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Hail to the Chief. . .
September 8, 2009 - Joselyn King
Just what have we come to in America when Americans would want to keep school children from hearing a speech -- given by the U.S. president -- about taking responsibility and achieving something with their lives?
It shouldn't matter who the president is. That person is the president of the United States of America, and it is the responsibility (yes, the responsibility) of every citizen in the country to know what that person has to say.
The citizen can decide for themselves whether they agree.
What better place to enforce that tenant than at school, if that student hasn't already learned about civic responsibility at home.
And, yes, maybe something will click with some students as they watch and they won't agree with what their president has to say. "That is why it is called a Democracy," the teacher can tell them.
As for those high school seniors who are 18 or about to turn voting age, sounds like a good time to hand them a voter's registration application.
A quick glance at the remarks President Barack Obama is to present at noon Tuesday to the nation's youth indicates that he really isn't likely to say anything with which any reasonable person might disagree.
He uses the word "responsibility" at least seven times during what seems to be a short speech.(Goodness, we certainly wouldn't want school children to hear anything about taking responsibility for themselves, would we?)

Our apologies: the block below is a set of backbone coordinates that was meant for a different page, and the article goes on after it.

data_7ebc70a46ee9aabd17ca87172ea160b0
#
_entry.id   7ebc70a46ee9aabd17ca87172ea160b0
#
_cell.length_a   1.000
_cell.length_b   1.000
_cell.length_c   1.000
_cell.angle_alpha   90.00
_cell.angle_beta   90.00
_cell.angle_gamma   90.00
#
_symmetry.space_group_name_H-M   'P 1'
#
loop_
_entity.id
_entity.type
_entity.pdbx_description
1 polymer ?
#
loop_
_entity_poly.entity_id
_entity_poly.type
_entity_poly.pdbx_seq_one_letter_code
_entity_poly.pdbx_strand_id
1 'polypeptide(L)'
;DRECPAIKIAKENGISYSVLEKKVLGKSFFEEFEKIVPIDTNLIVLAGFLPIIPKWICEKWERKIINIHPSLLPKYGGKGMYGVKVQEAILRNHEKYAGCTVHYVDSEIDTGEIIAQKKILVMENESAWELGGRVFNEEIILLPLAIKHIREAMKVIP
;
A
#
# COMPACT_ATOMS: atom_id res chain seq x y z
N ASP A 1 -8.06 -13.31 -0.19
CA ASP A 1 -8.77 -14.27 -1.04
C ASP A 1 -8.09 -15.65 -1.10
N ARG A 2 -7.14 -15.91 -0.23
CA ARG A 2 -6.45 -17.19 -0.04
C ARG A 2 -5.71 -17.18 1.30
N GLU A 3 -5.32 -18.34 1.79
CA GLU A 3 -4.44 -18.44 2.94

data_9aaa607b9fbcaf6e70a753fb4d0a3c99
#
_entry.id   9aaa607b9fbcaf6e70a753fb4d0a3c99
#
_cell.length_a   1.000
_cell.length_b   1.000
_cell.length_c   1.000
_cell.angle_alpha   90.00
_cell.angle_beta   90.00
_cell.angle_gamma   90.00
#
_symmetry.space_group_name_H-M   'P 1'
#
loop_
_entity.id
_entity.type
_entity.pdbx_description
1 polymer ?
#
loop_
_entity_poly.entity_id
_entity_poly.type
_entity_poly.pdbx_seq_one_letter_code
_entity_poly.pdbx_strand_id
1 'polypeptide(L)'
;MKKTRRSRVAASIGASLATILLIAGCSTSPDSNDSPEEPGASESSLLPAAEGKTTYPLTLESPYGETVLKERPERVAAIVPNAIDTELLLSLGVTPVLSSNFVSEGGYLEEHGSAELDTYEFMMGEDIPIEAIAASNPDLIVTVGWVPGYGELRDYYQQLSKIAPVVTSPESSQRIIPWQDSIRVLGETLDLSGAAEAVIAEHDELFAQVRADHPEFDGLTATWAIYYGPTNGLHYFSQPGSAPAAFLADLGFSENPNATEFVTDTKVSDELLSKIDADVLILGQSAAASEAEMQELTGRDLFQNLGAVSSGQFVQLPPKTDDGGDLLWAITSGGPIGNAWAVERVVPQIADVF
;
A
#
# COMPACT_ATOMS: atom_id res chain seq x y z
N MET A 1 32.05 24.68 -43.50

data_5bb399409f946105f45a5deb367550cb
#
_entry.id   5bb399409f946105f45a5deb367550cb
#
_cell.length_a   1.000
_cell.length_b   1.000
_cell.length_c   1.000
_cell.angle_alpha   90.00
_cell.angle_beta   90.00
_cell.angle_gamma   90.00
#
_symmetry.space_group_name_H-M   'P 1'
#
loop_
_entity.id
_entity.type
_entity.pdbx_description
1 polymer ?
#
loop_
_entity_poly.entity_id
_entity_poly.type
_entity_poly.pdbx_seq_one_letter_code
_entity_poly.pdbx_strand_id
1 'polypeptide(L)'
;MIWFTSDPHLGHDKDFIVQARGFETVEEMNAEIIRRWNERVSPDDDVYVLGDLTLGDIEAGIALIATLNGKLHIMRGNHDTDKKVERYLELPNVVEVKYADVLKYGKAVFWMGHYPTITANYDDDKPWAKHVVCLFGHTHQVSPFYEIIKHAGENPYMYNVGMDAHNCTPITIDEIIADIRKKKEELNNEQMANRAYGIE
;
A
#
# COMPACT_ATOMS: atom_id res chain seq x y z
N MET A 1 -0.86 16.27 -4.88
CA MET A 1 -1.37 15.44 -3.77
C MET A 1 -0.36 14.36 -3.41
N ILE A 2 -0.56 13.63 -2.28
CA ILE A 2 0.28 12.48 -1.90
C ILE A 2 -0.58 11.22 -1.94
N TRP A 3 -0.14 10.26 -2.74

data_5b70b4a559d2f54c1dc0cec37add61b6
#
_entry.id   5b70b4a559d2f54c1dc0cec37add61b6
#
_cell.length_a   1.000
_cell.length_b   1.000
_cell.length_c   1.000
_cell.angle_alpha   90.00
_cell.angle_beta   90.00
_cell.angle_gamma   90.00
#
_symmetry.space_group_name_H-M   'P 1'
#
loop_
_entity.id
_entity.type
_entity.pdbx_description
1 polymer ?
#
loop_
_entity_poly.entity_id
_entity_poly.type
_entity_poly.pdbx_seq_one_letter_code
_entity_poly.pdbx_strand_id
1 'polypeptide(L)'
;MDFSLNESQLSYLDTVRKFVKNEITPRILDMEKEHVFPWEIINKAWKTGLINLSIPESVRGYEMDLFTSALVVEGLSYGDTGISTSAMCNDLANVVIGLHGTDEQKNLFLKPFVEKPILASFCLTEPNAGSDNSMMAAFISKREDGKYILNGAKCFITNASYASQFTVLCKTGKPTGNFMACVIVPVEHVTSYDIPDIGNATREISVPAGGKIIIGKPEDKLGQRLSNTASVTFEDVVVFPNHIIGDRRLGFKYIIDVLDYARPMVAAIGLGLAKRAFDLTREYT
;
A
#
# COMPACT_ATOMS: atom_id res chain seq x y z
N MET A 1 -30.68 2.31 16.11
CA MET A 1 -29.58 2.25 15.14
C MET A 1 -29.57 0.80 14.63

Obama goes on to tell children that they can succeed regardless of what barriers they might face in life, and that they have to try.
"So today, I want to ask you, what’s your contribution going to be?" he will ask them. "What problems are you going to solve? What discoveries will you make? What will a president who comes here in twenty or fifty or one hundred years say about what all of you did for this country?
"Your families, your teachers, and I are doing everything we can to make sure you have the education you need to answer these questions. I’m working hard to fix up your classrooms and get you the books, equipment and computers you need to learn. But you’ve got to do your part too. So I expect you to get serious this year. I expect you to put your best effort into everything you do. I expect great things from each of you. So don’t let us down – don’t let your family or your country or yourself down. Make us all proud. I know you can do it."
If anything, Obama steals a little from President John F. Kennedy in paraphrasing, "Ask not what your country can do for you -- ask what you can do for your country."
The sentiment wasn't controversial in 1961. Why should it be today?
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